One hundred years ago, and just months before his death, Archduke Franz Ferdinand of Austria was nearly shot dead in a hunting accident in Nottinghamshire, England.
The BBC reports that at the time, the Duke of Portland – on whose estate the near-miss took place – later speculated the course of history could have been altered hugely if the accident had happened.
In November 1913 the Archduke and his wife Sophie, Duchess of Hohenberg, arrived at Welbeck Abbey, near Worksop, Nottinghamshire, after staying with King George V and Queen Mary at Windsor.
Large crowds cheered the Austro-Hungarian royals as they drove through the town of Worksop from the station. Waiting for them were a number of high-profile dignitaries; the Austro-Hungarian ambassador, the Duke and Duchess of Devonshire, Lord Curzon, the Marquis of Titchfield, Lord and Lady Salisbury and ex-Prime Minister Arthur Balfour.
Shortly afterwards Franz Ferdinand, the Duke of Portland and others went out to shoot pheasants. The Duke later recalled: ‘One of the loaders fell down. This caused both barrels of the gun he was carrying to be discharged, the shot passing within a few feet of the archduke and myself.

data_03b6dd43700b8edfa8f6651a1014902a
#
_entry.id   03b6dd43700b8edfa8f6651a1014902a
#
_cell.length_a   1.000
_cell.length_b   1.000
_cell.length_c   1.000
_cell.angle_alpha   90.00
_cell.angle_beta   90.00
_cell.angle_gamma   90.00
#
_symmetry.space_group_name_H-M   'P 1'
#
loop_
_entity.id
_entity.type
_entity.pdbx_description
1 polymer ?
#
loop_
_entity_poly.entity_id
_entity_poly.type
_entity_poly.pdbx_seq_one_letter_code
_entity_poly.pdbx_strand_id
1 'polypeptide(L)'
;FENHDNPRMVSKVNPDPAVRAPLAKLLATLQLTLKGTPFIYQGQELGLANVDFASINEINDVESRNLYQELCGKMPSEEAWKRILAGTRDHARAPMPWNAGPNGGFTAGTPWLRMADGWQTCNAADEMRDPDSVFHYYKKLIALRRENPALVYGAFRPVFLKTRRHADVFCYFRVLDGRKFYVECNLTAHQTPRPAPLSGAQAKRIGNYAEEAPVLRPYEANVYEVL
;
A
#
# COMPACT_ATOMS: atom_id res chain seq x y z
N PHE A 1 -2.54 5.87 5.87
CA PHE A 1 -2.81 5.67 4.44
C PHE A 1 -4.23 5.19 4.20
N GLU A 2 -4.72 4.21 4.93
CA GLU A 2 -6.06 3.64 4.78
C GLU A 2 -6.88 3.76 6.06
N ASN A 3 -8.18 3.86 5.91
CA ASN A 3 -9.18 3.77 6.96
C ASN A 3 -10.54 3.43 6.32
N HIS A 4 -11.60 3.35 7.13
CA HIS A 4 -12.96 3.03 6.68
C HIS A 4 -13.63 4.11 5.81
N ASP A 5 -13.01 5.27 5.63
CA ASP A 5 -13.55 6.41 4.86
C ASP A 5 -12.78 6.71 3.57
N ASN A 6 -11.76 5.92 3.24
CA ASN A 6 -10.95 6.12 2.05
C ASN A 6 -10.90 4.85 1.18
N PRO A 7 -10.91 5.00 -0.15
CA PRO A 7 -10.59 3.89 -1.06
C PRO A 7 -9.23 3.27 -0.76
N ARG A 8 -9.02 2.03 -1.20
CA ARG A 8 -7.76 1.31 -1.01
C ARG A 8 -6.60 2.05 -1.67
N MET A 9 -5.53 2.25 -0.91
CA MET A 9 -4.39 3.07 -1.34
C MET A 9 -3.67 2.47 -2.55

‘I have often wondered whether the Great War might not have been averted, or at least postponed, had the archduke met his death then and not at Sarajevo the following year.’
On 28 June 1914, during a visit to the Bosnian capital, Franz Ferdinand and Duchess Sophie were shot dead by nationalist Gavrilo Princip.
Had he died the previous year in England history could have been different, but the chances are the European powers would have found another reason to go to war.
The Worksop Library is hosting an archive display of photographs and newspaper cuttings about the Archduke’s visit and the local reaction to his death.